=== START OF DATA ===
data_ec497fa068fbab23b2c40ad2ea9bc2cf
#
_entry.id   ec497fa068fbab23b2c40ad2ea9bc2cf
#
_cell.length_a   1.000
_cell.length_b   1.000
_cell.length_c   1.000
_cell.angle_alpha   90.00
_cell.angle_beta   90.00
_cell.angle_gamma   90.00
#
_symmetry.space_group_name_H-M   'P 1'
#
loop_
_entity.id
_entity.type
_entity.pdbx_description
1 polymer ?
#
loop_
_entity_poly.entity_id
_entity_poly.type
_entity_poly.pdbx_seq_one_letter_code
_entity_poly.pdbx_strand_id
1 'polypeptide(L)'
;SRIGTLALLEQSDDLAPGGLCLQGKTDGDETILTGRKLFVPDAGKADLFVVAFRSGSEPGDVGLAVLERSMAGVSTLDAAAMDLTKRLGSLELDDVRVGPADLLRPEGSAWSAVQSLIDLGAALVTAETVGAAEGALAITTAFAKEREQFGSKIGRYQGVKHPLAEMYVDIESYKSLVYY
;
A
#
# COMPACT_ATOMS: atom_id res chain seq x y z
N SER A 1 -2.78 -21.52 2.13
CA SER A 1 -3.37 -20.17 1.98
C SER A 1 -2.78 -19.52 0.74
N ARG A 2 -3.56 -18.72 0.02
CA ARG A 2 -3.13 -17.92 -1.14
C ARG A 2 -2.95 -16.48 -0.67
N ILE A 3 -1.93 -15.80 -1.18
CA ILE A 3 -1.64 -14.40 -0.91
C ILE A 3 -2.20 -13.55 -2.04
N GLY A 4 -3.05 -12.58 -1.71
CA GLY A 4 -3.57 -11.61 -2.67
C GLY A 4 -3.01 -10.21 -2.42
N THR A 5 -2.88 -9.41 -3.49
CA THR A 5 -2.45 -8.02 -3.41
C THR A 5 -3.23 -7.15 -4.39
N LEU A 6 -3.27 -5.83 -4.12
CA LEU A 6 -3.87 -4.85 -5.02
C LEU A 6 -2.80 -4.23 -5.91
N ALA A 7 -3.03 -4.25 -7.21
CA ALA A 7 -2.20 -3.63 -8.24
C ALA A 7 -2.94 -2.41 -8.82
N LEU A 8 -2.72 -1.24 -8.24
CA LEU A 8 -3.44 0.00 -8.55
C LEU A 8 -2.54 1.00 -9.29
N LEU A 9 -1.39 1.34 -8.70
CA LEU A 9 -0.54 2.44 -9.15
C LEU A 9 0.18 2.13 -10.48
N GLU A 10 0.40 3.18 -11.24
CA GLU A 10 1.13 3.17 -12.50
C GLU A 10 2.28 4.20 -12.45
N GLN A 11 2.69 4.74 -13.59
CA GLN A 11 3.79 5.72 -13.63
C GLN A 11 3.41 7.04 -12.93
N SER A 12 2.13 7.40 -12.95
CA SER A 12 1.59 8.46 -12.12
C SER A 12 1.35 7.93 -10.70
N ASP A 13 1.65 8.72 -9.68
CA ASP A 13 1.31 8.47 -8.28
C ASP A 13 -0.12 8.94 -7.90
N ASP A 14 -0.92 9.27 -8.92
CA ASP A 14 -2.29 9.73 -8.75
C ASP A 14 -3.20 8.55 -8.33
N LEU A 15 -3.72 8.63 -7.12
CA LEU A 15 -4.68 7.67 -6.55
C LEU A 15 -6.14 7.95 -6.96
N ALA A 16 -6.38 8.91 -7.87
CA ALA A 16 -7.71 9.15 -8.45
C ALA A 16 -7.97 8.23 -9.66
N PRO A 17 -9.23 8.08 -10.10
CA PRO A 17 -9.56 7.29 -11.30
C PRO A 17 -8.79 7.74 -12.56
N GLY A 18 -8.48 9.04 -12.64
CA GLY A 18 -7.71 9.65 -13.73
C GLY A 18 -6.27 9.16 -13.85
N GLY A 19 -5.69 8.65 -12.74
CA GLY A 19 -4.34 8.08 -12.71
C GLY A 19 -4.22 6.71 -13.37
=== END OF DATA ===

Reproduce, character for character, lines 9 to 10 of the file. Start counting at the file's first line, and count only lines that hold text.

_cell.angle_beta   90.00
_cell.angle_gamma   90.00